PADI2-mediated citrullination and B cell tumor infiltration. (A) Representative IHC sections for PADI2, peptidyl-citrulline (citrulline), B cell markers CD19 and CD20, and the tumor marker PanCK in mammary gland and breast tumors stratified by hormone receptor subtype (original magnification ×200). (B) Immunoprecipitated IgG-bound citrullinome identified by mass spectrometry in plasma from subjects with breast cancer. Distribution of citrullinated proteins normalized against total unique peptides (see the Methods section) in 26 pooled plasma samples of newly diagnosed breast cancer consisting of 156 patients and 12 pooled plasma samples corresponding to 113 cancer-free subjects (see online supplemental table S4). Statistical significance was determined by two-sided Student’s t-test: <0.001. The AUC performance of the same cohort. (C) Autoantibody reactivity against citrullinated VIM in individual patient plasma from 11 stage II TNBC cases and 31 healthy controls. The 11 stage II TNBC patient plasmas were the same used for autoantibody reactivity against unmodified and citrullinated VIM by immunoblotting assay (online supplemental figure S6). Statistical significance was determined by two-sided Wilcoxon rank-sum test. (D) Classifier performance (AUC) of citrullinated VIM for distinguishing TNBC cases (n=11) from healthy controls (n=31). (E) Autoantibody reactivity against citrullinated and unmodified VIM in TNBC case (orange) and healthy control (blue) plasmas. Nodes and connecting lines represent matched samples. AUC, Area under the curve; Statistical significance was determined by two-sided paired t-test. IHC, immunohistochemistry; PADI, protein arginine deiminase; PanCK, pan-cytokeratin; TNBC, Triple Negative Breast Cancer; VIM, vimentin.

Supplemental material

To determine the extent to which autoantibody reactivity is directed against citrulline-containing epitopes, we first used a western blot approach and evaluated differential autoantibody reactivity against citrullinated and non-citrullinated vimentin using plasma pools from patients with newly diagnosed stage II TNBC (n=11 subjects/pool) (online supplemental table S6) and healthy controls (n=8 subjects/pool). We chose to focus on vimentin as our antigen of interest as autoantibody reactivity against vimentin has previously been reported in autoimmune disease and cancer.43–46 The high autoantibody reactivity against citrullinated vimentin was observed in the TNBC stage II patient plasma pool compared with the healthy control pool (online supplemental figure S6). We note that immunoblots using plasma primary autoantibodies can cause considerable background due to reactivity of autoantibodies that are common between healthy control and patients with cancer. Therefore, we additionally developed Luminex autoantibody ELISA assays to test autoantibody reactivity against citrullinated and non-citrullinated vimentin using individual plasmas from patients with newly diagnosed stage II TNBC (n=11) (online supplemental table S6) and healthy controls (n=31). Autoantibody reactivity against citrullinated vimentin was statistically significantly elevated in cases compared with controls (Wilcoxon rank-sum test, two-sided p=0.01, with an AUC of 0.75 (95% CI 0.58 to 0.92); figure 4C,D) and compared with non-citrullinated vimentin among cases (two-sided paired t-test <0.001; figure 4E).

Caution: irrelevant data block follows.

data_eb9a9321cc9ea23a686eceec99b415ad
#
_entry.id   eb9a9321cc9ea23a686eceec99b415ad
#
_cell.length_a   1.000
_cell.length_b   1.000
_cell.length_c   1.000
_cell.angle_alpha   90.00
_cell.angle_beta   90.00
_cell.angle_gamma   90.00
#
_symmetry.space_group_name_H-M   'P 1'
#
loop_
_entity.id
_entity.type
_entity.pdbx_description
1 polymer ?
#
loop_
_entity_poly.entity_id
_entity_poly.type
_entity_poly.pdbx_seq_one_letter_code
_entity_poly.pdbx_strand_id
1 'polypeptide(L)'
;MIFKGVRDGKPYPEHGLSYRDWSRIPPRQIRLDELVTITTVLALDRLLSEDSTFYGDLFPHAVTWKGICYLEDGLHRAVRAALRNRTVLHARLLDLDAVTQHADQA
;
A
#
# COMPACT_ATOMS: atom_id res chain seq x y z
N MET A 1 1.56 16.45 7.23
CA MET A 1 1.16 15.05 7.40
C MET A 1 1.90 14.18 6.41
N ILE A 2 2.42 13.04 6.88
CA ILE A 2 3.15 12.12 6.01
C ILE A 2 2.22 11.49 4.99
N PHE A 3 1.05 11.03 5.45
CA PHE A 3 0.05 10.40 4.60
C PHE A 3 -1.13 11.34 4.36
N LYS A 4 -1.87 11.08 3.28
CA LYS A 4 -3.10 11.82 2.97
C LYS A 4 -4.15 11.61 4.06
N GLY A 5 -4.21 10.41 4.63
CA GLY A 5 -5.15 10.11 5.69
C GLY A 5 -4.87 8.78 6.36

Discussion

We have undertaken a global analysis of PADI family members across cancer types and assessed the extent of citrullinome and its impact on immune response in breast cancer. PADI2-mediated citrullination was found to be strikingly elevated in breast tumor tissue compared with adjacent non-tumor tissue or normal mammary gland tissue and other organ sites. Importantly, we provide compelling evidence that IgG-bound citrullinated proteins are elevated in the plasma of patients with newly diagnosed breast cancer compared with controls, suggesting utility of autoantibodies against citrullinated proteins as cancer biomarkers and utility of citrullinated proteins and peptides as neoantigens.